At a night stroll for a „dernier verre“ (a good-night drink) it might happen, that you run across a group of known faces from Switzerland. These colleagues also live in this arrondissement (district). With Roger Federer and Stan Wawrinka they have even two top ten players. Wawrinka has won this years Australian Open. But this time both of them loose early. Since the French Open win of Thomas Muster in 1995 Austria had to lower its sights. Jürgen Melzer was the only one who came close in 2010 by reaching the semifinal. And now this small country has one huge future hope called Dominic Thiem. Only 20 years old he has already gotten some international reputation. The Swiss guys know him especially well. Just a few weeks ago he has beaten their Stan in Madrid. “There you have one again”, I don’t only hear from the Swiss journalists. The Germans say the same with a bit of melancholy. They are still waiting for a strong young player. As well as the United States. A reporter of ESPN talks to me about Thiem and goes into rhapsodies about his skills and his nice character. And of course the Spanish colleagues are slightly nervous and ask about Thiem ahead of the hit against Rafael Nadal. Thiem shows, what we can expect of him in future, but he loses clearly in three sets.

After six intense days my job in Paris is finished. Like so often I will not be there for the second week of the tournament. For this an Austrian has to reach the fourth round, the round of 16. But I decide to use my off days and stay – so I postpone my flight from Friday to Sunday. And I do not regret it. A friend and photographer, who has lived here, shows me some new hot spots in the city at the Seine river. And my plan is to visit the museum of famous sculptor Auguste Rodin. A wise decision which is rewarded with great weather. Rodins „The Thinker“, „The Gates of Hell“ and of course „Le baiser“ („the kiss“) impress me as well as the beautiful garden surrounding the „Musee Rodin“. I sit down on a park bench and finish a book about Paris. Two ladies sit next to me to work on their drawings of the garden. What a peaceful moment.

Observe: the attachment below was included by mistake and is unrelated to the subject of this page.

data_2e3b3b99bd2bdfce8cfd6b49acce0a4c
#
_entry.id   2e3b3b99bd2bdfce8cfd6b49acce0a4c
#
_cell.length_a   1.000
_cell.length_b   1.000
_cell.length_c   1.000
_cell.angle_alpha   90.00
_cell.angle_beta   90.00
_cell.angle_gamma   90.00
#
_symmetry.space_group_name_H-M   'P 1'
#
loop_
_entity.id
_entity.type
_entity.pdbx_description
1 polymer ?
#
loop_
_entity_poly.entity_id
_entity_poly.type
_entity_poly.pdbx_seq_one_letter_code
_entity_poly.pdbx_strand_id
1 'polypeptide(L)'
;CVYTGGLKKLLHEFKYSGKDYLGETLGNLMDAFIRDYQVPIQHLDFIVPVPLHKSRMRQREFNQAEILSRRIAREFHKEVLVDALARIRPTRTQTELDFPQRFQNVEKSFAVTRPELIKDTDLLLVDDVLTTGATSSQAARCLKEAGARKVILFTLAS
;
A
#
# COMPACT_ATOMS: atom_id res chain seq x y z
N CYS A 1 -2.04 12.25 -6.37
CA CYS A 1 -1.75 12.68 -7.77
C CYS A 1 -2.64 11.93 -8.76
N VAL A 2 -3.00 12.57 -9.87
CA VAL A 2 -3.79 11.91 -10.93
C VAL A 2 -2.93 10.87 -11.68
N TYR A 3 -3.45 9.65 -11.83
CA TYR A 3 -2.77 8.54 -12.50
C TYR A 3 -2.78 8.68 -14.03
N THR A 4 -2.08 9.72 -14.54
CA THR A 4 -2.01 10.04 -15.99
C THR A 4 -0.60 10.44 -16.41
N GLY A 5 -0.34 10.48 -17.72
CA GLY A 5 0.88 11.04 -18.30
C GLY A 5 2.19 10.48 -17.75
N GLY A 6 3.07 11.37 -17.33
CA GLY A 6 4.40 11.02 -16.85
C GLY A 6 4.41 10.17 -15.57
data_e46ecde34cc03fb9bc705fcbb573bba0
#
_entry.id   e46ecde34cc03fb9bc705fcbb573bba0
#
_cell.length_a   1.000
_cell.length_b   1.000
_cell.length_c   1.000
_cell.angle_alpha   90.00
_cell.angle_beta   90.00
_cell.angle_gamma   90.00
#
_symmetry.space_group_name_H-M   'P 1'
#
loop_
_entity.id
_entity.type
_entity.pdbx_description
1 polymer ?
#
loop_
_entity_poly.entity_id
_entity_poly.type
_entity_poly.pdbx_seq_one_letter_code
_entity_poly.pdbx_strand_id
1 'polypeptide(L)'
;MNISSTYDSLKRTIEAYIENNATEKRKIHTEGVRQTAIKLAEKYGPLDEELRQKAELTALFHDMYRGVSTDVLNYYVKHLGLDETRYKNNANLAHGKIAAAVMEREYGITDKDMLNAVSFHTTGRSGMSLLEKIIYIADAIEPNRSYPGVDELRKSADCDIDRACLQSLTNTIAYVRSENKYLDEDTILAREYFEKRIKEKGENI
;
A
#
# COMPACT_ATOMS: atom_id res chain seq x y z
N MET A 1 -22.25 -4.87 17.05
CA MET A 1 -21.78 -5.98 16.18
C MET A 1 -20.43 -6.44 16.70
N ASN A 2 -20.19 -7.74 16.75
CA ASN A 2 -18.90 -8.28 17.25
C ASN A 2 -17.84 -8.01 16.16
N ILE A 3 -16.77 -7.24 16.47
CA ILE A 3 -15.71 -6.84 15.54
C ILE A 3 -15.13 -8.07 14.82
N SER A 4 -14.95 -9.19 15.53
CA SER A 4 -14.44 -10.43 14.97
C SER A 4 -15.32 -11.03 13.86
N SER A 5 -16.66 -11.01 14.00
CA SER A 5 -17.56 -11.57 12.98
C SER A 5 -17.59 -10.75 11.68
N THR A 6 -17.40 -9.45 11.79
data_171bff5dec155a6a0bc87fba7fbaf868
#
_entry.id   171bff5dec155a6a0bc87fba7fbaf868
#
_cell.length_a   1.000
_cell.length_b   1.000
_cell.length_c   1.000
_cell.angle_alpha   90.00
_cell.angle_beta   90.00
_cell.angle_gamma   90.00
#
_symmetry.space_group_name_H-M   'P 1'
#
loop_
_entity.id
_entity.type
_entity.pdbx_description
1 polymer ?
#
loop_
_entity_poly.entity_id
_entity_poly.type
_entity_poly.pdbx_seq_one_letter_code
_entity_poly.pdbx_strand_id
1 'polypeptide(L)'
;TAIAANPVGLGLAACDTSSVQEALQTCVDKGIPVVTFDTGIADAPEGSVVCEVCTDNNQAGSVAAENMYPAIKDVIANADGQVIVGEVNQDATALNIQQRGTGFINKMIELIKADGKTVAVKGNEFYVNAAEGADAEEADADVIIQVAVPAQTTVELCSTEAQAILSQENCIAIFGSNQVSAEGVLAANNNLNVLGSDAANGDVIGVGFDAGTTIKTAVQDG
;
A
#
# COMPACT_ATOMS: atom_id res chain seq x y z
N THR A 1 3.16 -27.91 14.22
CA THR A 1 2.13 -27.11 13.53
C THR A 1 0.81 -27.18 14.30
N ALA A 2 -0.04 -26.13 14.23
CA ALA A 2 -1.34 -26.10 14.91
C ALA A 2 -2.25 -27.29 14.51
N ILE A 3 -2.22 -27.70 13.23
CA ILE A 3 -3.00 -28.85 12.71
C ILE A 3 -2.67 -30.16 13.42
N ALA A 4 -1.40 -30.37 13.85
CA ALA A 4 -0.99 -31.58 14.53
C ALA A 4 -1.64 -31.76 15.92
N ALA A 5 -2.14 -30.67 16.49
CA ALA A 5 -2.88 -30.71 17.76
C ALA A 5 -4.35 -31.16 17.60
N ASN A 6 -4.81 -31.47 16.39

After this highly recommended trip I cross the “Dôme des Invalides” where tourists stream to because of the sarcophagus of Napoléon Bonaparte and go to the “Champ de Mars” right next to the Eiffel tower. And there you’ll find: Roland Garros. For the first time this year they have built a real clay court, a huge screen to watch tennis live and of course a boutique to get their merchandise – “Roland Garros dans la ville” (.. in the city”) it is called – and even within the probably most known building of the world their hangs a gigantic tennis ball. So tennis crosses me again while I am already mentally preparing my “au revoir” the next morning.

Walking on I see a wonderful green oasis right next to the Seine, march over the impressing “pont Alexandre” (world famous bridge) to the “Grand Palais” and take a metro back to the hotel. I buy a few books in French and German, to warm up my French. Let’s see if this ambition continues once I am home. But I did learn a few things, f.e. that a “café crème” always is a big cup. “There is no petit crème”, explains the waiter, “this is called a café noisette”. “Ah, oui!“

In the evening I have one last „mission“ to the Canal St. Martin. Since years this is a meeting point for young people or those who are young-at-heart to have a picnic. Wine bottles, snacks or even a whole dinner – they spend hours here. We eat at a table in a restaurant, before we sit down at the water with a smooth rosé wine. There are hundreds of people who spend their evening here and the atmosphere is unique. Right next to us a few teenagers have a battle in French rap – and soon we have chosen our winner. This guy should continue, he is good. The bottle is empty – in contrast to our neighbours we do not throw it in the water.

After a few hours of sleep at 6 a.m. music from my phone wakes me up. One last look out of my hotel room with the smallest shower on earth but a beautiful view. I am rewarded with a sunrise right next to Notre Dame. Time to clear up the room, into the taxi and the train to the airport. Adieu, Paris. A l’année prochaine! (till next year). favicon